The power of persuasive communication and effective imagery has never been lost on Marcolin.
This story first appeared in the June 17, 2011 issue of WWD. Subscribe Today.
The company’s advertising campaigns over the years ranged from highlighting the shape of the glasses with a graphic and colorful effect in 1968, to still life images in 1971 and a pensive model gazing into a mirror in 1973.
Marcolin even explored early versions of comparative ads starting in 1977, touting how it offered “a little bit more” than other companies in terms of creativity, technology, quality-to-price ratio and service.
In 1978, rather than focusing on pretty models, the firm highlighted its technical prowess and direct relationship with opticians, showing one such specialist in his white lab coat, standing next to a microscope and surrounded by blurbs about his requirements, including top service — and correct and educational advertising.
In a nod to its customer, Marcolin then reformatted the ad with the image of a man and a woman and copy reflecting their needs, with a claim about knowing and understanding “the public.”
In 1979, in a more international approach, the company’s messages began appearing in Italian and English. At the same time, however, Marcolin also started showing some cleavage and models with a come-hither look.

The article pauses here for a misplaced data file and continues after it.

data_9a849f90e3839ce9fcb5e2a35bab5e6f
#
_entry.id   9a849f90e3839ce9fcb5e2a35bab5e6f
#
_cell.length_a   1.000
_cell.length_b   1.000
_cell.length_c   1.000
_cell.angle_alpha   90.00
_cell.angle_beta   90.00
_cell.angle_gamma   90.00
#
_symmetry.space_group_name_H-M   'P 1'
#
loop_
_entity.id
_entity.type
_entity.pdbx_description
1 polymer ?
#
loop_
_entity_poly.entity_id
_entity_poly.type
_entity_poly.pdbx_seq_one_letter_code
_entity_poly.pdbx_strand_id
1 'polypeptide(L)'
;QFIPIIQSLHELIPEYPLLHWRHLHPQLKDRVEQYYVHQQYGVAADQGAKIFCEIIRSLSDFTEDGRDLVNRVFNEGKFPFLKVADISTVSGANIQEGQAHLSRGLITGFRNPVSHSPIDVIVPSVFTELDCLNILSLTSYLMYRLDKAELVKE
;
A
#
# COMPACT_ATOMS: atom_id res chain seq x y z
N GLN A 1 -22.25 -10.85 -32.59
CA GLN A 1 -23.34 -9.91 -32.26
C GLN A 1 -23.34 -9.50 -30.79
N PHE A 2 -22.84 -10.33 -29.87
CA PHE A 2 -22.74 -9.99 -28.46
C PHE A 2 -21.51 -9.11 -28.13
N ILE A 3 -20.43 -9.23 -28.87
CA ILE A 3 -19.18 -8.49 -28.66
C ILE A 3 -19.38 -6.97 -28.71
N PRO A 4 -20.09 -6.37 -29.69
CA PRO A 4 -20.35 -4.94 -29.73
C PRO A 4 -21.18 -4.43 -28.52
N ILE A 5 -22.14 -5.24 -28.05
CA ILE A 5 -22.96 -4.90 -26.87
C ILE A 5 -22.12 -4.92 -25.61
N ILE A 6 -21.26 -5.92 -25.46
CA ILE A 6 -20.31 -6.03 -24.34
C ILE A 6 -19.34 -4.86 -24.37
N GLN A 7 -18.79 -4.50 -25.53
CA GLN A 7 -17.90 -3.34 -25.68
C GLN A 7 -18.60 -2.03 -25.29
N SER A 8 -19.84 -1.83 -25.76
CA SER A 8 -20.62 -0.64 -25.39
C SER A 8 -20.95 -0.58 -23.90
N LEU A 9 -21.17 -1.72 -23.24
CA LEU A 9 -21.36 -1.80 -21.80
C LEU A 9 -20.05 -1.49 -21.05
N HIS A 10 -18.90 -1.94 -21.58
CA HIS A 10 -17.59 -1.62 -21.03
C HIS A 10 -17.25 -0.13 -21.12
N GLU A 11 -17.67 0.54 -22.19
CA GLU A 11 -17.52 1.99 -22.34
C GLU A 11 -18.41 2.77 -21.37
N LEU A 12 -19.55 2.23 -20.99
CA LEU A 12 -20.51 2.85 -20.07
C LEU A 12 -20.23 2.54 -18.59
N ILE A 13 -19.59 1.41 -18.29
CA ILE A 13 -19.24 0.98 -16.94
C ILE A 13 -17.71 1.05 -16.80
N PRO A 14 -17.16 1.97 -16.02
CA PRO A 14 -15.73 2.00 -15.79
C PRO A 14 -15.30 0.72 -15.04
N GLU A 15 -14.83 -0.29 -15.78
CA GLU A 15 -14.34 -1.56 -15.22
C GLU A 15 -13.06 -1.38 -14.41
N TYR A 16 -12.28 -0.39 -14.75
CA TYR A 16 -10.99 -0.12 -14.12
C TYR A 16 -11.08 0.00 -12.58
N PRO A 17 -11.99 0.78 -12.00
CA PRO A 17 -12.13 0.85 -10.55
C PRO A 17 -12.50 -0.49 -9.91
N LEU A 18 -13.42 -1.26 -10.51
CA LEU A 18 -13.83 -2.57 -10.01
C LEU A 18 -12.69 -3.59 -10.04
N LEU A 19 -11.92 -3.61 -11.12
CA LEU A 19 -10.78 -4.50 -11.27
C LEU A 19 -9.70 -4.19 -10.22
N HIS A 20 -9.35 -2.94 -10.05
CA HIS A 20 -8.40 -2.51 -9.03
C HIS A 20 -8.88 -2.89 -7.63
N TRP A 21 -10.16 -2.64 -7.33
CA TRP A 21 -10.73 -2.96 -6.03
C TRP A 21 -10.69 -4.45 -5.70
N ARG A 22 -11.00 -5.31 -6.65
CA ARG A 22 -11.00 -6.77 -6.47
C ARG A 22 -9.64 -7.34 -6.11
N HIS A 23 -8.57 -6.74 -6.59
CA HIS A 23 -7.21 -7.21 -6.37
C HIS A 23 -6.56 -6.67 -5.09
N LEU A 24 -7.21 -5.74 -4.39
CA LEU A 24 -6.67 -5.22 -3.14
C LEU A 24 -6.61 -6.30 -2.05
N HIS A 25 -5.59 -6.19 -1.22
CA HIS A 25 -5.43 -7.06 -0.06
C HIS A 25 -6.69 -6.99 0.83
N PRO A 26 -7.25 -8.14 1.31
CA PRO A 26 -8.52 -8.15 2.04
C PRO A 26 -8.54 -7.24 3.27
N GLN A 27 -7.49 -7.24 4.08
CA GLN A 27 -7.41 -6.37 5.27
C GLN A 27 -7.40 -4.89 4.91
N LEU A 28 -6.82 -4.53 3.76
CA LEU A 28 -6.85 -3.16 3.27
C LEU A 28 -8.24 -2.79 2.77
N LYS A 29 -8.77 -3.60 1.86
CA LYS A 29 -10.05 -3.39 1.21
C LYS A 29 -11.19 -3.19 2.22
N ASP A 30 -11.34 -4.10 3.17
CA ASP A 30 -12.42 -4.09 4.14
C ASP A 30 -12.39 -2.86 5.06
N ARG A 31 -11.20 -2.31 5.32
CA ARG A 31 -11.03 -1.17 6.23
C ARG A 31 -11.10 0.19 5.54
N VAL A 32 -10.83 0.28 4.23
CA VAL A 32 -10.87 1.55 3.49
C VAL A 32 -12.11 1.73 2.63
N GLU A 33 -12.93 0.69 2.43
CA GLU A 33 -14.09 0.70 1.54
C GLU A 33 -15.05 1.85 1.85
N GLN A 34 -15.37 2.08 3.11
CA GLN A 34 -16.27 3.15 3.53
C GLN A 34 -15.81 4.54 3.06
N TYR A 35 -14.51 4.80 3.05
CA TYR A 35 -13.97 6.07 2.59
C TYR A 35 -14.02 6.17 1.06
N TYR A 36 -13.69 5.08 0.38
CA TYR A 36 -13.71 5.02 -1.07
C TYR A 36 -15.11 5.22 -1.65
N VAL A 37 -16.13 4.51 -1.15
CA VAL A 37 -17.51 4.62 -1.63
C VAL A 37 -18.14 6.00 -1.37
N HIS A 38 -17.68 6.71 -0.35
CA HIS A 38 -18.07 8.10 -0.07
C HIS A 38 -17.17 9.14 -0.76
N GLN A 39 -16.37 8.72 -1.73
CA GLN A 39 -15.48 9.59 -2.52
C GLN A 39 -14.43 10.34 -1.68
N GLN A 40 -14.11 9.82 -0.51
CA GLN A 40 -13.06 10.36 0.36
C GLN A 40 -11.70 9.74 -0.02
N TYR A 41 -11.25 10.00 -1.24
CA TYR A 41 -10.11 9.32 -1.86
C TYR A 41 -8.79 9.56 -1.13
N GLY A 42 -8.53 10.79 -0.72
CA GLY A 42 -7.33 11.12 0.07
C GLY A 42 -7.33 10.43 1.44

In the early Eighties it ventured outdoors in Venice for a carnival-themed campaign and models posing languidly along the canals.
Today, Marcolin’s communication hinges on its licensees and their own messages. The brands work on images that carefully reflect their style and design inspiration, as in Tom Ford’s sleek portraits and Montblanc’s sophisticated settings.
“With eyewear, it’s especially important to create a mood,” said Dan Caten, who designs the Dsquared2 line with his twin brother, Dean.
“We had this idea of [Disney cartoon character] ‘Chicken Little,’ with gigantic frames, a quirky look, an androgynous and exotic model, with blonde hair, dressed like a man. It’s about going to extremes in terms of size, hair and pushing the contrasts, so the end result is something you would never have expected,” said Caten, who tapped Mert Alas and Marcus Piggott to photograph model Fei Fei for the brand’s spring 2011 campaign.
The eyewear category is especially relevant for the designers.
“It’s the cherry on the cake, and it helps convey an attitude and emotion,” Caten said. “We always have our runway models wear them in our fashion shows, too.”
He noted that the farmer’s theme on the women’s catwalk in February will be reprised for the fall campaign, also shot by Alas and Piggott. Dsquared2 signed its licensing agreement with Marcolin in 2008.
The two famous photographers also lensed Roberto Cavalli’s spring campaign, featuring Laetitia Casta and Malgosia Bela.
“I chose Laetitia to front my eyewear ad campaign, as the beauty of real women has always inspired and attracted me,” said Cavalli. “Sunglasses have become a fundamental accessory in the look of a woman who wants to appear free, sensual and elegant, with a touch of mystery, in the summer as well as in the winter.”